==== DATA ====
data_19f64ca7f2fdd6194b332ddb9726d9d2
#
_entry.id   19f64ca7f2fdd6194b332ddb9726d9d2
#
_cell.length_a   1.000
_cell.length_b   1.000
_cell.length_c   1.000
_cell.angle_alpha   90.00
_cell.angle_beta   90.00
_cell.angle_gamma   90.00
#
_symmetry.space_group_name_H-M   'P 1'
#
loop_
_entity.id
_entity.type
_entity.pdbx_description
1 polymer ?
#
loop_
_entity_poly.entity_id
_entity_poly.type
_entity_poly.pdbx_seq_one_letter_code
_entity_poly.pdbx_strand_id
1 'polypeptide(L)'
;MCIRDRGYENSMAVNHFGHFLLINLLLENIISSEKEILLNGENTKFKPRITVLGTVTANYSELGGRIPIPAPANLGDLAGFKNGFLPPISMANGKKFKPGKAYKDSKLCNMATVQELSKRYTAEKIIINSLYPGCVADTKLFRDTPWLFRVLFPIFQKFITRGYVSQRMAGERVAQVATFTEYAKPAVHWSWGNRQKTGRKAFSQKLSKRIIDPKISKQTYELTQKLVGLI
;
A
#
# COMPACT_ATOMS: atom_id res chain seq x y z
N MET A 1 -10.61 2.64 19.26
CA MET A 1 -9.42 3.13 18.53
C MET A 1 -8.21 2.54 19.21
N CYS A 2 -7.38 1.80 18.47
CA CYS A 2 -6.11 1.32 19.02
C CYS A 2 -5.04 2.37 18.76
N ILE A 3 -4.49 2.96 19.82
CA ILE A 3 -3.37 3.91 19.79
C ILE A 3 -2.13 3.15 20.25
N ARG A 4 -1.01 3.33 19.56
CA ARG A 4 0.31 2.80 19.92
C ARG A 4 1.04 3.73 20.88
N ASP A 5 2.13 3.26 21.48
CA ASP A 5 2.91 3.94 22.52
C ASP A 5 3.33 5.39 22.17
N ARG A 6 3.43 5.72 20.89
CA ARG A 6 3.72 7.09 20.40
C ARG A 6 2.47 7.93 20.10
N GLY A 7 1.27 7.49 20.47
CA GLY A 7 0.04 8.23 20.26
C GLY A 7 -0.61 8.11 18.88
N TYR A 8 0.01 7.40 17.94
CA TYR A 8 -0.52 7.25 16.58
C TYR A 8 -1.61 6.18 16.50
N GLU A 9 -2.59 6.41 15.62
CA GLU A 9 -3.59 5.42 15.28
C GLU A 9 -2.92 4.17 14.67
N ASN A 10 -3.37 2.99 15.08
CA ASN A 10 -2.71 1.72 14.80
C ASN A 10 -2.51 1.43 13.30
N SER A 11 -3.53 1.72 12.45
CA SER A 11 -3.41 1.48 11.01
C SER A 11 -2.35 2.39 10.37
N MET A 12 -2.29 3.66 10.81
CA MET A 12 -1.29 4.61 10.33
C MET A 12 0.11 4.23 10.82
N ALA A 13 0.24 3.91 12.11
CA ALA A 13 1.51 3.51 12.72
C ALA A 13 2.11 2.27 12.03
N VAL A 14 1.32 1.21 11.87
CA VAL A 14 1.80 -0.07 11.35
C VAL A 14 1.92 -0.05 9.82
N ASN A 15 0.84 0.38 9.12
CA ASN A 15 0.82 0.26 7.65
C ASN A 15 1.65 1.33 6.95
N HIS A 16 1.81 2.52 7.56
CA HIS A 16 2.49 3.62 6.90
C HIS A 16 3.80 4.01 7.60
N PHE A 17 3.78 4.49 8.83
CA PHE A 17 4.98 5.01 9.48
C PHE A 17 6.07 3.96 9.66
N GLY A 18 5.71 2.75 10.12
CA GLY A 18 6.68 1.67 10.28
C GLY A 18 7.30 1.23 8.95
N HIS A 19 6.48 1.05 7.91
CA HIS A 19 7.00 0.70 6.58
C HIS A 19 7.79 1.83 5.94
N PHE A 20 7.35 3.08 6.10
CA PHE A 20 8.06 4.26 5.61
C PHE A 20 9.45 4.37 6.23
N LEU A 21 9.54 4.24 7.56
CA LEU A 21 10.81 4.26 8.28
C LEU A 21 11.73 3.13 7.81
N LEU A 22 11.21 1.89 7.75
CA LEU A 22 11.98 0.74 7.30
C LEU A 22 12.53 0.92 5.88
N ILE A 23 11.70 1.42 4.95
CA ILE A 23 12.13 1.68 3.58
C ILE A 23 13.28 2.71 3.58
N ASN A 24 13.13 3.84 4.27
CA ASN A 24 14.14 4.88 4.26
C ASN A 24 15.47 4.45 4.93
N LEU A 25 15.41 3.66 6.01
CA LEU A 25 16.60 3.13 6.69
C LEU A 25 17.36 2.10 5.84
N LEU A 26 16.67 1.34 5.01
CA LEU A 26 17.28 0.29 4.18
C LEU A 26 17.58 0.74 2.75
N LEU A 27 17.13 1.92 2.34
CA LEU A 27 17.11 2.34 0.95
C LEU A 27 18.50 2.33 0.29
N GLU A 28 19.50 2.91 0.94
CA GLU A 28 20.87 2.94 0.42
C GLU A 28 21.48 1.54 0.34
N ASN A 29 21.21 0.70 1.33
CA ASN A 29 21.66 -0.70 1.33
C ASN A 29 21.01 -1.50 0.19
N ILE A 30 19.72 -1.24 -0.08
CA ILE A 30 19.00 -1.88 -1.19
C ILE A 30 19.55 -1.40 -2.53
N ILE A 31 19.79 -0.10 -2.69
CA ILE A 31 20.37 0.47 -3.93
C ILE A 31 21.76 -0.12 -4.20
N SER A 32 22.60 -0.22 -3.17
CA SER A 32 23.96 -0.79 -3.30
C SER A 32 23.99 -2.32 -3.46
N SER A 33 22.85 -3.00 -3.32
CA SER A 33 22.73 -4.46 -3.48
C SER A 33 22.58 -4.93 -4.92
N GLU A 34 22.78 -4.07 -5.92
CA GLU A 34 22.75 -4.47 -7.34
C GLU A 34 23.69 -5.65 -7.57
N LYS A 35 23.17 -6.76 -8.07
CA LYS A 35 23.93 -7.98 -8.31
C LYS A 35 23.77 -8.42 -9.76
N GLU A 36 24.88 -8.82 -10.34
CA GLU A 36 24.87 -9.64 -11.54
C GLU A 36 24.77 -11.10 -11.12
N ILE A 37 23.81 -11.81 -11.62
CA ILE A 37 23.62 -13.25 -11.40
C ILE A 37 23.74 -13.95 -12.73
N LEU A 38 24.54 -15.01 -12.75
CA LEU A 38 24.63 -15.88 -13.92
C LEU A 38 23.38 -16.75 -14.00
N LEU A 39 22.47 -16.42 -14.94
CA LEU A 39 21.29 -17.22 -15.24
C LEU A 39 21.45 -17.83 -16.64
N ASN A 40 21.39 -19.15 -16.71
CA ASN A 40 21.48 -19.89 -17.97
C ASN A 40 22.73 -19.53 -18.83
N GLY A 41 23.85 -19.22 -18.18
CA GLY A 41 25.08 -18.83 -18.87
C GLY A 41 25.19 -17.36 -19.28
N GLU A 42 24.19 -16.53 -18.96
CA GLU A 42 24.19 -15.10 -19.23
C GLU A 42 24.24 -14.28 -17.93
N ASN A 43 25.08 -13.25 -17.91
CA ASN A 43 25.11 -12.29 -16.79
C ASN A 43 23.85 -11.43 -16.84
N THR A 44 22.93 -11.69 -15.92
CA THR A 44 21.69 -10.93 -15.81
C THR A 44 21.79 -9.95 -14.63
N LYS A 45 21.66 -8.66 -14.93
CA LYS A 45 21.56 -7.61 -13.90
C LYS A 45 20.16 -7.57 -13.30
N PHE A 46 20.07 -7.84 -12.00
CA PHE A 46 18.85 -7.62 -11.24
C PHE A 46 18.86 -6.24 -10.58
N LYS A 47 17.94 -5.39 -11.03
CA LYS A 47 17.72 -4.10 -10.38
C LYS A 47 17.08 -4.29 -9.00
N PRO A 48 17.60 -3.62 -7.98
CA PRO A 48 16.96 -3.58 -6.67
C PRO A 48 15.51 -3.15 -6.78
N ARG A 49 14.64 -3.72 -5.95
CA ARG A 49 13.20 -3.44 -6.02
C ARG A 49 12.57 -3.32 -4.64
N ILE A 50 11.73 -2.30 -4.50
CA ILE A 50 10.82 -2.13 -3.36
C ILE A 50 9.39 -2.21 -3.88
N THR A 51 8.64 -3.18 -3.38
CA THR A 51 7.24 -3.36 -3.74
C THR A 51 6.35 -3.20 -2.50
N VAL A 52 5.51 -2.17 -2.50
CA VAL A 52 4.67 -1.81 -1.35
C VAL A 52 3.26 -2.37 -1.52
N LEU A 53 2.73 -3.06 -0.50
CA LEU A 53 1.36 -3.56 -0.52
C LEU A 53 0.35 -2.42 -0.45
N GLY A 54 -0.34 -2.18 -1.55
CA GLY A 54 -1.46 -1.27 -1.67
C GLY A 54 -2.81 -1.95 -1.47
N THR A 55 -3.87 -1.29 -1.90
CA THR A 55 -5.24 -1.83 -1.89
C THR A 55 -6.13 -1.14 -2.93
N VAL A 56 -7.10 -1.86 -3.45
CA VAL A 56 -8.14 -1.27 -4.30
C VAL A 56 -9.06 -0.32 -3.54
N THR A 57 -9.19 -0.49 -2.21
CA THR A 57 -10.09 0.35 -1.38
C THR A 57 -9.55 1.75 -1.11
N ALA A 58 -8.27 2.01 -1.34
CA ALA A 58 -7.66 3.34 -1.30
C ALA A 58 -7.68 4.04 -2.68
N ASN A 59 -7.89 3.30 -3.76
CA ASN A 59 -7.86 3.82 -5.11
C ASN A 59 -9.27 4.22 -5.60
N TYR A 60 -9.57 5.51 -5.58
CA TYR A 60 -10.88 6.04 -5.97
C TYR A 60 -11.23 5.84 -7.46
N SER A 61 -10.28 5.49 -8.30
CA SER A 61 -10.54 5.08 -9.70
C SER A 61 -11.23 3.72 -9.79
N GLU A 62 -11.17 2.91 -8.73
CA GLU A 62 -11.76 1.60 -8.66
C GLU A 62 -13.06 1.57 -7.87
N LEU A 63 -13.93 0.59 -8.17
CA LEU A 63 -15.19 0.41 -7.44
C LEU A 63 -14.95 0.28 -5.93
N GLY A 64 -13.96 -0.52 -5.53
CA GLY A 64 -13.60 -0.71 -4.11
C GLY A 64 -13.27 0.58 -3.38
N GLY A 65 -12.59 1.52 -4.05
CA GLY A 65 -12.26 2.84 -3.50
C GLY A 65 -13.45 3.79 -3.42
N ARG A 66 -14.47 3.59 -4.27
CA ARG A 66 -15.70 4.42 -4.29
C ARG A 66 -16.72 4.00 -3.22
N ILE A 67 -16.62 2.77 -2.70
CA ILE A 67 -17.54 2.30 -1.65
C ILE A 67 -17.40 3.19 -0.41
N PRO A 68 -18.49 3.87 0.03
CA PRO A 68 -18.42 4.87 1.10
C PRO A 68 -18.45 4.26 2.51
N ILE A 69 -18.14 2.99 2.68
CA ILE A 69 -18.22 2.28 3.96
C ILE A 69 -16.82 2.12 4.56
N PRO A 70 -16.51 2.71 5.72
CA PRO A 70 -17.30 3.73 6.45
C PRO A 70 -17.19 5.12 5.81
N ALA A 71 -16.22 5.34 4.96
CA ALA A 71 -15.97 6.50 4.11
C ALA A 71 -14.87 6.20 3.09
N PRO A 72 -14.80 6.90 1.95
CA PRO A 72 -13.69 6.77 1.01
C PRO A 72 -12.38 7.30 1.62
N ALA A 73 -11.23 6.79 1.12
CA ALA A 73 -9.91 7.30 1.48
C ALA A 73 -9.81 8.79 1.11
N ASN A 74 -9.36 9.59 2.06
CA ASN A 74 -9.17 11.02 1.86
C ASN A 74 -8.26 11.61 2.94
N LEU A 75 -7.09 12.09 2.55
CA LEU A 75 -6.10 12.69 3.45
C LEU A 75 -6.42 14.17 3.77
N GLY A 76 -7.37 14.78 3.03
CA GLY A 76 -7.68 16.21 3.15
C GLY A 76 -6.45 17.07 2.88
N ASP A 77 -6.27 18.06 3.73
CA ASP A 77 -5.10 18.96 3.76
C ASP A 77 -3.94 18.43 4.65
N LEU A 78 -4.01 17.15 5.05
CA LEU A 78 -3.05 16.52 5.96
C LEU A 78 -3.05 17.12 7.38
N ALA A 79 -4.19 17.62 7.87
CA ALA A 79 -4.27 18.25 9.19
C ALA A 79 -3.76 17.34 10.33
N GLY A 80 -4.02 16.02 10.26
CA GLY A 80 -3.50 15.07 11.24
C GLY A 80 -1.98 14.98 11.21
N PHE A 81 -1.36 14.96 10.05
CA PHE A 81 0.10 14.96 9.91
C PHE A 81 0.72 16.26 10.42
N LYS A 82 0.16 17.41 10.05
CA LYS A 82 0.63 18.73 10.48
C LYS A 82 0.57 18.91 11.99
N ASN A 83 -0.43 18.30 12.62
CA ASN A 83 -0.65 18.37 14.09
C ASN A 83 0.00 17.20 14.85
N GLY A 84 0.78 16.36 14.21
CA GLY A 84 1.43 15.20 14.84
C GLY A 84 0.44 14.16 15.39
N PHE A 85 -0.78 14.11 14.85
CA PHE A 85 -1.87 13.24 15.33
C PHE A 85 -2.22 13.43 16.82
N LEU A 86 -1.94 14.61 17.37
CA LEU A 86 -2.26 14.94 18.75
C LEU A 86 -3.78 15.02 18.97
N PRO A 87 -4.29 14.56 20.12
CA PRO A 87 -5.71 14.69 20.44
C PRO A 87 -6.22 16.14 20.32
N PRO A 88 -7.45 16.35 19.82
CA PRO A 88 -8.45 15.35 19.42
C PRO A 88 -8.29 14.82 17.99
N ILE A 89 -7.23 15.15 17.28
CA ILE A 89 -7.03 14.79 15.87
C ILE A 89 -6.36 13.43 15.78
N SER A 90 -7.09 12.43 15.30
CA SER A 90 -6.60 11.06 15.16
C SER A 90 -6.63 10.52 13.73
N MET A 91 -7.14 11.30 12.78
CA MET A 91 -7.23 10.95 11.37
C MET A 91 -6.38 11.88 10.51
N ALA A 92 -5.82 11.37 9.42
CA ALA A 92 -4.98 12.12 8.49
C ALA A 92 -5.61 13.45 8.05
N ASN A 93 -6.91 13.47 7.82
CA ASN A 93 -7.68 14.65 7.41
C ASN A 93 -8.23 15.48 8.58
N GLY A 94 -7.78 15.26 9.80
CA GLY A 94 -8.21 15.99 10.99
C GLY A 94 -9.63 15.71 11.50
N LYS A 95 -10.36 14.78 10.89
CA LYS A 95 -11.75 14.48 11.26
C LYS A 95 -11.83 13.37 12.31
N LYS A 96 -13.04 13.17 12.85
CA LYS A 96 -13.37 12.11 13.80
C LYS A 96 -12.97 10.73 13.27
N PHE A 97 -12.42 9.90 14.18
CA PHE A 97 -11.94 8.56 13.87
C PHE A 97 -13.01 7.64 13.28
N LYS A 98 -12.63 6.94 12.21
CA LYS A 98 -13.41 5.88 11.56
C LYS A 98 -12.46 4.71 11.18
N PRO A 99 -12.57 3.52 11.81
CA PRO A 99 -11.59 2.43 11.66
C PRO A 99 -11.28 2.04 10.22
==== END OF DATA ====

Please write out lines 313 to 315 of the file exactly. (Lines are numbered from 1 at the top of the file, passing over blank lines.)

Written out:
N LYS A 95 -10.36 14.78 10.89
CA LYS A 95 -11.75 14.48 11.26
C LYS A 95 -11.83 13.37 12.31